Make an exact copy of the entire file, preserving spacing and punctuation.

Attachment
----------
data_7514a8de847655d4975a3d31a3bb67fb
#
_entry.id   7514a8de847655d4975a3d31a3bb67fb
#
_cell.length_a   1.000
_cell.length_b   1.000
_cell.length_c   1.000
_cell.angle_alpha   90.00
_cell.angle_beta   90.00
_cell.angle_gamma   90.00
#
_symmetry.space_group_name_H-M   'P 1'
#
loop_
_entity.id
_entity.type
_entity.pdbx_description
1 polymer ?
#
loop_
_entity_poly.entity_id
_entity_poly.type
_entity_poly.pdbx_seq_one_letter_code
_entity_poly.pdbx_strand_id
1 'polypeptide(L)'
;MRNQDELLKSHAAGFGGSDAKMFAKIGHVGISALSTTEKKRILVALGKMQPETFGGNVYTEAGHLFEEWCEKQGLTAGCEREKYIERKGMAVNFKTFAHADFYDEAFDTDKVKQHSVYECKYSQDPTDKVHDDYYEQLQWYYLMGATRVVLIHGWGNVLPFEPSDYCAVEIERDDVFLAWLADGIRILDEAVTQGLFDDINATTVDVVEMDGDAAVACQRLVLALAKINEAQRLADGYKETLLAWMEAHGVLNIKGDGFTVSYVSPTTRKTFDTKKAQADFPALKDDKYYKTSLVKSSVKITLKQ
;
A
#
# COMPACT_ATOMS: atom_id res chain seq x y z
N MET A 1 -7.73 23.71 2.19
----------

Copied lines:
data_7514a8de847655d4975a3d31a3bb67fb
#
_entry.id   7514a8de847655d4975a3d31a3bb67fb
#
_cell.length_a   1.000
_cell.length_b   1.000
_cell.length_c   1.000
_cell.angle_alpha   90.00
_cell.angle_beta   90.00
_cell.angle_gamma   90.00
#
_symmetry.space_group_name_H-M   'P 1'
#
loop_
_entity.id
_entity.type
_entity.pdbx_description
1 polymer ?
#
loop_
_entity_poly.entity_id
_entity_poly.type
_entity_poly.pdbx_seq_one_letter_code
_entity_poly.pdbx_strand_id
1 'polypeptide(L)'
;MRNQDELLKSHAAGFGGSDAKMFAKIGHVGISALSTTEKKRILVALGKMQPETFGGNVYTEAGHLFEEWCEKQGLTAGCEREKYIERKGMAVNFKTFAHADFYDEAFDTDKVKQHSVYECKYSQDPTDKVHDDYYEQLQWYYLMGATRVVLIHGWGNVLPFEPSDYCAVEIERDDVFLAWLADGIRILDEAVTQGLFDDINATTVDVVEMDGDAAVACQRLVLALAKINEAQRLADGYKETLLAWMEAHGVLNIKGDGFTVSYVSPTTRKTFDTKKAQADFPALKDDKYYKTSLVKSSVKITLKQ
;
A
#
# COMPACT_ATOMS: atom_id res chain seq x y z
N MET A 1 -7.73 23.71 2.19